In fact, every Reawakening measure seems designed to make re-enlistment less appealing. In particular, enforcing such strict weight standards so as to refuse to allow any measure other than the inherently flawed ‘tape test’ to test body fat is forcing out muscular Marines over their weight due to muscle, not fat. Forcing out Marines who can run a first class PFT and still look sharp in their uniform but are technically out of regs because the ‘tape test’ says they have too much body fat is a travesty, pure and simple.

Then again, forcing Marines out of the Corps is the real reason for the Reawakening.

There may be a facade of ‘returning to standards.’ The Commandant may even believe Marines have all become barbarians. But the reality is that General Amos is being forced by budget cuts to trim the Marine Corps from 202,000 Marines to at least 182,100. The numbers could even go as low as 174,000 or 150,000 depending on the final military budget currently under debate in Congress. Getting down to those numbers means forcing good Marines out and discouraging good Marines from re-enlisting.

And that means losing experience and institutional knowledge.

Far from being a negative for the morale or character of the Marine Corps, thirteen years of warfare has created a generation of Marines who have only ever fought, instead of only ever training to fight. I came into the Marines in the mid-90s when the First Gulf War was a distant memory and the only stories of conflict in Vietnam came from some extremely crusty Sergeants Major. War wasn’t on any horizon and constantly training for a game you’re pretty sure you’ll never play is a tedious effort. A sense of complacency always exists.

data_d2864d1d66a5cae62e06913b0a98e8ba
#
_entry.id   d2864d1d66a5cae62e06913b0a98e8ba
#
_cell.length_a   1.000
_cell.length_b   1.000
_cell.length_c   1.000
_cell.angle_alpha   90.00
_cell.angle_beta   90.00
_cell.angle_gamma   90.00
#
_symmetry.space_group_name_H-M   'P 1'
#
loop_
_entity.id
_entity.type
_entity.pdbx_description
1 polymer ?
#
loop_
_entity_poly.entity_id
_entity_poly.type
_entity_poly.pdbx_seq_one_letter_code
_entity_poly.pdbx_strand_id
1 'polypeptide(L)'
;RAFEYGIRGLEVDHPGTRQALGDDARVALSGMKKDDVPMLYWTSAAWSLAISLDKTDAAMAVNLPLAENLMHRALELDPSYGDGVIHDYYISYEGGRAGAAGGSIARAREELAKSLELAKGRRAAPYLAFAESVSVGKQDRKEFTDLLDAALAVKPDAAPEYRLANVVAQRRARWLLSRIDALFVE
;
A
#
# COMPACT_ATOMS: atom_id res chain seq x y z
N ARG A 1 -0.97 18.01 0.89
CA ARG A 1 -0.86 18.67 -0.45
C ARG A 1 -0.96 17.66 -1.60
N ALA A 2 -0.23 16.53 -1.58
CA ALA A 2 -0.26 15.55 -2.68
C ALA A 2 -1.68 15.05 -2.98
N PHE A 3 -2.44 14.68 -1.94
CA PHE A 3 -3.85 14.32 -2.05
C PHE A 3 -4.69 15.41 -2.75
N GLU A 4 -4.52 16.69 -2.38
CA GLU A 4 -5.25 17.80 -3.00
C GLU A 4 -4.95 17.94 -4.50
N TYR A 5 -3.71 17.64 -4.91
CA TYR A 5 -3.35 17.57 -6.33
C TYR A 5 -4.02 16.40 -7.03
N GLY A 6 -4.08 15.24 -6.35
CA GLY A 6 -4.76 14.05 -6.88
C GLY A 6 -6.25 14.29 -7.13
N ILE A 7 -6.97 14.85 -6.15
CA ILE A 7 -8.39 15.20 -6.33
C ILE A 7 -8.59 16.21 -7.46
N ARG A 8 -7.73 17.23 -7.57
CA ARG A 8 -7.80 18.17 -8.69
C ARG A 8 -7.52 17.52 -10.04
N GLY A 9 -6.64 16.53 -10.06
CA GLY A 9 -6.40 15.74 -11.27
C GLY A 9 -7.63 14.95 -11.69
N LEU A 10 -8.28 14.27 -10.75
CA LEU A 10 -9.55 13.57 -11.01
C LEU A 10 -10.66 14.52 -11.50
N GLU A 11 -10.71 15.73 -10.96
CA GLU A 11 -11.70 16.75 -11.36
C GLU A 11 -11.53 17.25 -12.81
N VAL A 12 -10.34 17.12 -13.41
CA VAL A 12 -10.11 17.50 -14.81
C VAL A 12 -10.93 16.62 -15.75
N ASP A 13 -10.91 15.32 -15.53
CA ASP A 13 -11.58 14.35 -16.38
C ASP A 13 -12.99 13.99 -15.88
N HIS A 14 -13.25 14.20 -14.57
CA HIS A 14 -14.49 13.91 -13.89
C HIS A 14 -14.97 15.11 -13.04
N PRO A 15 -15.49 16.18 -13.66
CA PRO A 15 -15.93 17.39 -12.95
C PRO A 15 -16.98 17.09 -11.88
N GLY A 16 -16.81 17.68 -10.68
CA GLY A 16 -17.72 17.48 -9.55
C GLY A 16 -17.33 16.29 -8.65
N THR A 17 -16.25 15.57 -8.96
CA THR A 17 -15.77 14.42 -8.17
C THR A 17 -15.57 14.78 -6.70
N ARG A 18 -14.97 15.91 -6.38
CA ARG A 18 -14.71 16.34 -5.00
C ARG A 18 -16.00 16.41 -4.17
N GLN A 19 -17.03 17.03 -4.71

There is no complacency when Marines train today in 2014.

Combat is a very real specter hovering over every exercise, every range. Even with the war in Afghanistan winding down, in every unit there are senior lance corporals, corporals and sergeants who have been deployed and fought and know how to get the young Marines fresh out of bootcamp up to speed on how to stay alive when the bullets start flying.

The budget cuts and General Amos’ Reawakening will, within a matter of a few years, utterly wipe out that institutional knowledge and the force will be back to being made up of combat virgins.

Will we still win wars? Of course.

But the cost will be a little heavier. We will certainly lose lives that could have been saved had experienced Marines still been in the Corps.

Instead of the Reawakening’s ham-fisted (and disingenuous) approach to forcing out Marines to meet new budget restraints, the Corps should take a measured, studied approach to weeding out bad actors. Marines who really have lost all discipline and should return to civilian life can be identified fairly easily at the company and battalion level.

By all means, kick them out.

But Marines who have a wealth of knowledge and experience can be identified at the unit level as well. And even if they don’t fit General Amos’ poster boy idea of a what a Marine should look like or act like, the Corps should have enough foresight to know these Marines need to be retained.